<p>A doctor from the US has helped out 200 of his former patients by forgiving their medical debts, as he plans to close his practice this year.</p> <p>Oncologist Dr Omar Atiq plans to shut his practice, The Arkansas Cancer Clinic, down in March this year, after serving the community for close to 29 years.</p> <p>After closing up shop, Dr Atiq tried to collect payments from some of his former patients but didn't get very far.</p> <p>Speaking to Good Morning America, he revealed some people were unable to cover their debts, so after a discussion with his wife, they decided to forgive the debts of some 200 of his former clients.</p> <p>"We saw that we could do it and then just went ahead and did it," he said.</p> <p>Dr Atiq's patients received a greeting card the week of Christmas, explaining their debt had been paid for and that the Arkansas Cancer Clinic "was proud to serve you as a patient".</p> <p>“Although various health insurances pay most of the bills for majority of patients, even the deductibles and co-pays can be burdensome,” the card said.</p> <p>“Unfortunately, that is the way our health care system currently works. Arkansas Cancer Clinic is closing its practice after over 29 years of dedicated service to the community.</p> <p>“The clinic has decided to forego all balances owed to the clinic by its patients.”</p> <p>In the end, Dr Atiq ended up erasing US$650,000, or roughly AU$842,000, of his patient's debt and explained ever since he opened up his practice, the thought of his sick patients worrying about money made him uneasy.</p> <p>"I saw patients over the years who just didn’t have anything or who went bankrupt trying to pay for their treatment," he told Good Morning America.</p> <p>"In many ways it seems like a totally unfair situation."</p> <p>Good Morning America reported Dr Atiq is now working at the University of Arkansas for Medical Sciences in Little Rock.</p>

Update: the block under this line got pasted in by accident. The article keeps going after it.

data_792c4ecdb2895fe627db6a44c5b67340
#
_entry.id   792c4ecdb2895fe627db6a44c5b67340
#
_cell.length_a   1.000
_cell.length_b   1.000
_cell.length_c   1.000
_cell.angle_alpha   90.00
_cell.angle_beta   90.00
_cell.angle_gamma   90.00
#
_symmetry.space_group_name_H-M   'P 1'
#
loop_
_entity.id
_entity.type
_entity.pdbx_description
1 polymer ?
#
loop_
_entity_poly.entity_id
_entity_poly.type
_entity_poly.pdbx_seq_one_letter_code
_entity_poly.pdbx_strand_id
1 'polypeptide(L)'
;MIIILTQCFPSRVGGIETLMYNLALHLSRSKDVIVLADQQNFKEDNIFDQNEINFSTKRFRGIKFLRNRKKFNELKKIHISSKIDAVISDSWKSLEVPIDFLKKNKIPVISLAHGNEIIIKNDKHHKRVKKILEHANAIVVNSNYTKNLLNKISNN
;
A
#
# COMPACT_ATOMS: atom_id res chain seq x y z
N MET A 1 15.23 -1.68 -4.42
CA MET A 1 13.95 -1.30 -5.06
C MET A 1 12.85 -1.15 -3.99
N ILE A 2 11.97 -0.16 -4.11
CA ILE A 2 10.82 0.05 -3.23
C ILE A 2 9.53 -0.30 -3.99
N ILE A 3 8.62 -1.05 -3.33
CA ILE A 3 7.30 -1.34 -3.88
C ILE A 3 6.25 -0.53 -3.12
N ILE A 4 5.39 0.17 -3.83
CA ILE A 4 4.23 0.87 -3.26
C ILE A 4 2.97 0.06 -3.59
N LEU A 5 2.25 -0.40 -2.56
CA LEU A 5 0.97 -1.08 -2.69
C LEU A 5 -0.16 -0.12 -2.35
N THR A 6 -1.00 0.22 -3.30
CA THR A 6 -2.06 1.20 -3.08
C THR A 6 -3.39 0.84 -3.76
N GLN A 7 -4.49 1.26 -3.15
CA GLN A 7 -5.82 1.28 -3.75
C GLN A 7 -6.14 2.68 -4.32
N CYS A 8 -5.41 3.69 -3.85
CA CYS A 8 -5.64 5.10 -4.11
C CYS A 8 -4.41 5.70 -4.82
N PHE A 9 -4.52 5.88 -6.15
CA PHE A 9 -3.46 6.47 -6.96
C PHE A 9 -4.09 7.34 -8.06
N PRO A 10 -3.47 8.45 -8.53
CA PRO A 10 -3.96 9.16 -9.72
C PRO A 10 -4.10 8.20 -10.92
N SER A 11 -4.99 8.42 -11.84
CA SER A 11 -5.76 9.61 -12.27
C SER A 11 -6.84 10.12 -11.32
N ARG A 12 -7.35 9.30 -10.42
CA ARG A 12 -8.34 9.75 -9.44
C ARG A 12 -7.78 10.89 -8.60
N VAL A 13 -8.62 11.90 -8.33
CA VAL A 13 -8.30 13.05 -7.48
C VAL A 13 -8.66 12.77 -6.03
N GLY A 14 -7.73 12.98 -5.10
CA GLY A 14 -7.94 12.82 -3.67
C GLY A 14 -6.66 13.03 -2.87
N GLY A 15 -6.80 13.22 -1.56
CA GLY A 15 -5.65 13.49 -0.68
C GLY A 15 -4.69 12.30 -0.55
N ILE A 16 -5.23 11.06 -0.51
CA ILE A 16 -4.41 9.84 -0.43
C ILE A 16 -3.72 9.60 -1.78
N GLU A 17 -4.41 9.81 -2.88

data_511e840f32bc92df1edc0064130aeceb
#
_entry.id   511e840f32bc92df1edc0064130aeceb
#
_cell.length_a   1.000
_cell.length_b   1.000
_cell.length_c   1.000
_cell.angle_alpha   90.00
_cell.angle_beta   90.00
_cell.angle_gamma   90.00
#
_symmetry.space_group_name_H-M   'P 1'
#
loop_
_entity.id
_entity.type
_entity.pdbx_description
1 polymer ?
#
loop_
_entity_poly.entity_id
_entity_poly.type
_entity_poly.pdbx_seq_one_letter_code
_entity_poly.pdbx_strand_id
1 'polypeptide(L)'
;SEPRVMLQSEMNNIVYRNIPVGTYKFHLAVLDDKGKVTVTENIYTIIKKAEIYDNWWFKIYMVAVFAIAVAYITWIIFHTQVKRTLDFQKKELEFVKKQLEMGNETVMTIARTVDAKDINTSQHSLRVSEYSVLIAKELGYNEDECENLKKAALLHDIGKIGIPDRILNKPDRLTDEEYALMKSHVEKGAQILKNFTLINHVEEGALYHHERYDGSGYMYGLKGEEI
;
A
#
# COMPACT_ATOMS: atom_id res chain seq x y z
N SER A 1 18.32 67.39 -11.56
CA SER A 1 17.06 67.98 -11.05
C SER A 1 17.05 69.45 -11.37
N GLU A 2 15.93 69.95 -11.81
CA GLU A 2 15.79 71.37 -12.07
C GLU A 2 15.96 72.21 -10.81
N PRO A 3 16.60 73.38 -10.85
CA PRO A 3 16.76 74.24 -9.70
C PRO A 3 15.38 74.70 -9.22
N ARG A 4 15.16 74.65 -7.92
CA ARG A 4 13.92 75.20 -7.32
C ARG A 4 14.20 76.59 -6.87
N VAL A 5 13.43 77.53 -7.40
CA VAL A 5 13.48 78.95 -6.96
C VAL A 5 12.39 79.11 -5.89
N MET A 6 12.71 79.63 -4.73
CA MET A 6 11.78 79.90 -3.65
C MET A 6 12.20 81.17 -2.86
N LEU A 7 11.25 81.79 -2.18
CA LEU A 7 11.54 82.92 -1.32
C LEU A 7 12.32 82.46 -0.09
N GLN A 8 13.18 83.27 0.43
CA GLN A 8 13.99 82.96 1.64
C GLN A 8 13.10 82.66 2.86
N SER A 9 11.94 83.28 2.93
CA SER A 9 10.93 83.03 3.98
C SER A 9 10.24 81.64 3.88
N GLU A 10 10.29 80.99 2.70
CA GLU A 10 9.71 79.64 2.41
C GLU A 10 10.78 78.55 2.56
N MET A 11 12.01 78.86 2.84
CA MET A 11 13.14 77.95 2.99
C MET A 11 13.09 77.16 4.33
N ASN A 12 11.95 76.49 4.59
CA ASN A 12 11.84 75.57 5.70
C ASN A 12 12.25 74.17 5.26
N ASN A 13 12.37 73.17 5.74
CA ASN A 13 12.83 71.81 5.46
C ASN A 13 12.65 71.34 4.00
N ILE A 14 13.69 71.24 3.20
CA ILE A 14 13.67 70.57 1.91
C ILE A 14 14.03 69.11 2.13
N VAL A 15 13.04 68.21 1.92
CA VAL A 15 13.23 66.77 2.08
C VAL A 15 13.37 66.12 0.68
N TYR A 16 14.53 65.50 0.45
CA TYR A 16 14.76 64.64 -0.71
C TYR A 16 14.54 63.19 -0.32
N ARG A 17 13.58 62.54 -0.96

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"Disgusting": Woolworths shopper likens store policy to the Holocaust